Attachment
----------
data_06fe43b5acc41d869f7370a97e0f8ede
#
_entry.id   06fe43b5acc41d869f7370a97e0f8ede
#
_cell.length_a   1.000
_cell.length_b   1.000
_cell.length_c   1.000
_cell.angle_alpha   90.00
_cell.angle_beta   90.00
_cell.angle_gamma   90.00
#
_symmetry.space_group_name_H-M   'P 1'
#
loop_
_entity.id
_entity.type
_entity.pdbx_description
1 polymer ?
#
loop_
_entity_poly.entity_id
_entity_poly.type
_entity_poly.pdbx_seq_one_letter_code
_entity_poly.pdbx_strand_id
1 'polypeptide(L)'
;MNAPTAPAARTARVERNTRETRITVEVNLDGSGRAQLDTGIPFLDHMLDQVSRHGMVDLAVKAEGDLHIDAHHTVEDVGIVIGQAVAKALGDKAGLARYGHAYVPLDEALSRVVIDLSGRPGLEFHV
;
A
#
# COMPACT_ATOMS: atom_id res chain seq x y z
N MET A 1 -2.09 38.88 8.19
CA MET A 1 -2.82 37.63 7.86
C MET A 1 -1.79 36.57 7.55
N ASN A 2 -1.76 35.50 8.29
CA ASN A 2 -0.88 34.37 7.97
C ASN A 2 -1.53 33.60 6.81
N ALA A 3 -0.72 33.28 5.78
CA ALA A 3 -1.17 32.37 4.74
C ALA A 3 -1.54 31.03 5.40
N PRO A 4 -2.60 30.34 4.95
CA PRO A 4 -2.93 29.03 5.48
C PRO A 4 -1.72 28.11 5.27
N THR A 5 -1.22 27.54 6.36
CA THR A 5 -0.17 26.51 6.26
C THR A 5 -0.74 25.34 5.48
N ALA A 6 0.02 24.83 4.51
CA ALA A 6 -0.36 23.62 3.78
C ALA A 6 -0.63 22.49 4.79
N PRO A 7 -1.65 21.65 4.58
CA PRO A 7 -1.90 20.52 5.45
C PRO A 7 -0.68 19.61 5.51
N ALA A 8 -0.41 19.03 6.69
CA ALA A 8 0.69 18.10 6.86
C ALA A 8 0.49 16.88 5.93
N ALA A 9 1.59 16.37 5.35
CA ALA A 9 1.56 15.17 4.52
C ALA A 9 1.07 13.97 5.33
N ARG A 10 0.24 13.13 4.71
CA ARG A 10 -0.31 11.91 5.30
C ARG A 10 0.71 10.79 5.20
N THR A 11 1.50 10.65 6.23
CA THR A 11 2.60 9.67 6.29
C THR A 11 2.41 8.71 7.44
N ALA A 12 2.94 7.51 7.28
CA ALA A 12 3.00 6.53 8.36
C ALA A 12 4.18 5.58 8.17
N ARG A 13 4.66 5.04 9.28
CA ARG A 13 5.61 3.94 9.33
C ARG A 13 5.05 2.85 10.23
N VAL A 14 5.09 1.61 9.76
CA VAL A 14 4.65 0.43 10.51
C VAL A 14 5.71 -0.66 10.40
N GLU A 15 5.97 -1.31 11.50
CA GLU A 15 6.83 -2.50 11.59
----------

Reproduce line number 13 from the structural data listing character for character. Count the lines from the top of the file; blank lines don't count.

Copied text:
#